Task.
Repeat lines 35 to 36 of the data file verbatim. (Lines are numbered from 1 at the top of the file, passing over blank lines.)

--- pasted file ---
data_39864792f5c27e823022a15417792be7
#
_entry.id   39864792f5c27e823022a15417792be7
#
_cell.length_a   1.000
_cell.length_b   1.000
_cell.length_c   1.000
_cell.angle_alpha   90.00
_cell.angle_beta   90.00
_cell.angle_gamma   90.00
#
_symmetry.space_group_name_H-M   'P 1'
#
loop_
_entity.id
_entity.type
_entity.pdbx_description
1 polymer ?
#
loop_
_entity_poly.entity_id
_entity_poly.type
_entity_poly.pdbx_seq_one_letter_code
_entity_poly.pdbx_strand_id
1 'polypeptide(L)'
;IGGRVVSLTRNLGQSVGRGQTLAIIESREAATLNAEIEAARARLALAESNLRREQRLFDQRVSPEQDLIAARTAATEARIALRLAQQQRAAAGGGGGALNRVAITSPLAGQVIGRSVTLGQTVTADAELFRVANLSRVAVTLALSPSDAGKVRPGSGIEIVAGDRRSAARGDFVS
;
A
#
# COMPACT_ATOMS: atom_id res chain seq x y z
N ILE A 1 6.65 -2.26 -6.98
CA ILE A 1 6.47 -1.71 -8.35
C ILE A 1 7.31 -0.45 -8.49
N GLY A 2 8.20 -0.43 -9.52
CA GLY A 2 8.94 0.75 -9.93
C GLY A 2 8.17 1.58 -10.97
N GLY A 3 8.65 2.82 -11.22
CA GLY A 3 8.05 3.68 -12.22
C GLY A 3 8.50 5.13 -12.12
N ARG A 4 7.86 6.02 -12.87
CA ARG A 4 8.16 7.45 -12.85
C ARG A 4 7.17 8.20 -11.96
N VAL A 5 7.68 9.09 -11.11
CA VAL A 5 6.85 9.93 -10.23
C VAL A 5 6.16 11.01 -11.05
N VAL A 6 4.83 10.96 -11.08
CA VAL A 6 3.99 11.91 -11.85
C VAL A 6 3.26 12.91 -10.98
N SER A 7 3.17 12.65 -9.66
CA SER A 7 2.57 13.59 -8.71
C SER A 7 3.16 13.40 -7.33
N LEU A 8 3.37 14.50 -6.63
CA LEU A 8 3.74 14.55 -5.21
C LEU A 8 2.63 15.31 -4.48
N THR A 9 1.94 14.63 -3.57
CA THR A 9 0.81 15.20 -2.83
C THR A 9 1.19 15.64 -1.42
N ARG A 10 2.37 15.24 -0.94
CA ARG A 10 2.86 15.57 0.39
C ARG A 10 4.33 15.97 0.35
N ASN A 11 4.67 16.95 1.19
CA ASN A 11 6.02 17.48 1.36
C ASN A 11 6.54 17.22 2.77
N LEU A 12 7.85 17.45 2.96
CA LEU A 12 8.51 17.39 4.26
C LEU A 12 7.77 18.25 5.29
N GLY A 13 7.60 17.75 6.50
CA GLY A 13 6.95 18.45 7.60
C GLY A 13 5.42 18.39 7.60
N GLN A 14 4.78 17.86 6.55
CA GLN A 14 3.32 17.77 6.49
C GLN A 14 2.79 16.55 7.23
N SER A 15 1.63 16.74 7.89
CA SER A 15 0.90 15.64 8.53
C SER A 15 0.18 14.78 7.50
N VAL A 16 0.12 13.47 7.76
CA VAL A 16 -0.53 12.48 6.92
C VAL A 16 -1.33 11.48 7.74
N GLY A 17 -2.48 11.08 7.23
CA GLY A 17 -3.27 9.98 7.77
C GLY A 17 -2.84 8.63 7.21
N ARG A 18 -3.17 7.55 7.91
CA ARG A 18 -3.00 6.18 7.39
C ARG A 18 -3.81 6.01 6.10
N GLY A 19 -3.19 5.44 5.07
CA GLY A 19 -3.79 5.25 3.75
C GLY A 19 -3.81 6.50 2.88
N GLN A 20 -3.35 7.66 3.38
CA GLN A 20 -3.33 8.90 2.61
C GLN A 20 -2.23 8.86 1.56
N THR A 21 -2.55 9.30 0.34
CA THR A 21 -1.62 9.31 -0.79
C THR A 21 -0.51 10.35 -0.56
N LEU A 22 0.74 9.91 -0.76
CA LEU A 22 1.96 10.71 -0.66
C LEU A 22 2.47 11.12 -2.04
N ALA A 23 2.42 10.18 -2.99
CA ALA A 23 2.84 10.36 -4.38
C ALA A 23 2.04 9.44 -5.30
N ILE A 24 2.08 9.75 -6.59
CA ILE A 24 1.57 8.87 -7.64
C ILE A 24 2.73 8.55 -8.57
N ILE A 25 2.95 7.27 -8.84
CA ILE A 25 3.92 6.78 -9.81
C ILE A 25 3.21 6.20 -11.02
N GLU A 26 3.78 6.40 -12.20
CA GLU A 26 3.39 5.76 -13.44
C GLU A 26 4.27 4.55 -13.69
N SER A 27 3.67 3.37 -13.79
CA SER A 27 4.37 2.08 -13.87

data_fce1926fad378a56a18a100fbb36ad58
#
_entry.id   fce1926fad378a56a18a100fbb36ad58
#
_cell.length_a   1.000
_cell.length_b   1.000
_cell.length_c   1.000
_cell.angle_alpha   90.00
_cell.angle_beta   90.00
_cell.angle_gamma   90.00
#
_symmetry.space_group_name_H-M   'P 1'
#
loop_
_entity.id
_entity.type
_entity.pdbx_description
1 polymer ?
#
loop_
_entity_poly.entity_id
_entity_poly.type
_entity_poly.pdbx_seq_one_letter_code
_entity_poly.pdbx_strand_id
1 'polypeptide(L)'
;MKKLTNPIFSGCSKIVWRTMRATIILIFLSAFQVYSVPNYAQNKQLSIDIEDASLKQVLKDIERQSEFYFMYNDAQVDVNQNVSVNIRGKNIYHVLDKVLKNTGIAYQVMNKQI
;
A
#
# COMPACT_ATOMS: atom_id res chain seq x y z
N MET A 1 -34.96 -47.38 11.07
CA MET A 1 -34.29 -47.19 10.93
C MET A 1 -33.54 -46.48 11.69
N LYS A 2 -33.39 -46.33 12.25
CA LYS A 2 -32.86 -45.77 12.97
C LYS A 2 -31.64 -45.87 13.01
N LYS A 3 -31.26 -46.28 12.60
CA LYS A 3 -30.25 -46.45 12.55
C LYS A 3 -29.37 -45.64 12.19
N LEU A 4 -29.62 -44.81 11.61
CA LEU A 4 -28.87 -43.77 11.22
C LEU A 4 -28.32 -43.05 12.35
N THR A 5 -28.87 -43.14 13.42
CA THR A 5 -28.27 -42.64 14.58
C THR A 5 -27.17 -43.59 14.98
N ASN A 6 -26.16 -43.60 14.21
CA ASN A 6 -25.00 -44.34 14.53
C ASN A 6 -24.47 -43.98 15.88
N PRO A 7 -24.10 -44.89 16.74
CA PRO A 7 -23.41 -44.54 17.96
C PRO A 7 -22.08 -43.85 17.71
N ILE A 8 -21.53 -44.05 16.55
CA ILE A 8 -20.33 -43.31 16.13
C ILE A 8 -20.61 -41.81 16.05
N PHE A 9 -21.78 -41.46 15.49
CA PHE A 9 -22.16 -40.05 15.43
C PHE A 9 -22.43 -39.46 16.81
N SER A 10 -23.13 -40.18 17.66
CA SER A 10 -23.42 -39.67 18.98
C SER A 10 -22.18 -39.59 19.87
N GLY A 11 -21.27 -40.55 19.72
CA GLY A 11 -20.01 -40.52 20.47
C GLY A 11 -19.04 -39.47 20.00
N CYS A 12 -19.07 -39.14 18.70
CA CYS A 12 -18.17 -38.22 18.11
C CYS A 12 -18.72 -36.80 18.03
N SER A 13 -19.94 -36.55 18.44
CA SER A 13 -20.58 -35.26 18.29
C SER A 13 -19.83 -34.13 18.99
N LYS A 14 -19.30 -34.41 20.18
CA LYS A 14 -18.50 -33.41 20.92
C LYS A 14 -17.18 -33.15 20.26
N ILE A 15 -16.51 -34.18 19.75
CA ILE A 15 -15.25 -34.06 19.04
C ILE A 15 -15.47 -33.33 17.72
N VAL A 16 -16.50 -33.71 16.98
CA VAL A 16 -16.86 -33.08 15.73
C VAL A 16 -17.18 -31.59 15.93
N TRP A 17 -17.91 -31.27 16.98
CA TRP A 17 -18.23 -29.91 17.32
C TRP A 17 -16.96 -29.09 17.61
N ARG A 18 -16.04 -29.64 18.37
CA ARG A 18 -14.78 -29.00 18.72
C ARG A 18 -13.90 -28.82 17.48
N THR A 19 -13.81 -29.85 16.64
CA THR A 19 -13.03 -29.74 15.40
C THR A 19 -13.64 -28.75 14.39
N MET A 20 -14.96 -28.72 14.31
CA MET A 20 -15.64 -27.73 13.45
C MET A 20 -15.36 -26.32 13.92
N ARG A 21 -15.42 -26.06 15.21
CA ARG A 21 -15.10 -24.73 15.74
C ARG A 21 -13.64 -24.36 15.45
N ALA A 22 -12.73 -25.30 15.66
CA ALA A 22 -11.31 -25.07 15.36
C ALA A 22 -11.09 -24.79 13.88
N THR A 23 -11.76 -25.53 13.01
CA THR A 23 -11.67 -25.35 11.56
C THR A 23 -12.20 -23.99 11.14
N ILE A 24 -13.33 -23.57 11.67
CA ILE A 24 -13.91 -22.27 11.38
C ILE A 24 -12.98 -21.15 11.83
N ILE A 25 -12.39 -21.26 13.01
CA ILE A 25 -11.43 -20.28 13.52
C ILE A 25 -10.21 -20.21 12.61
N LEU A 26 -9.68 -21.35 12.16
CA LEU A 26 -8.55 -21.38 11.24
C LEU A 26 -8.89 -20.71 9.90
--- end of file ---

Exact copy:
CA GLY A 2 8.94 0.75 -9.93
C GLY A 2 8.17 1.58 -10.97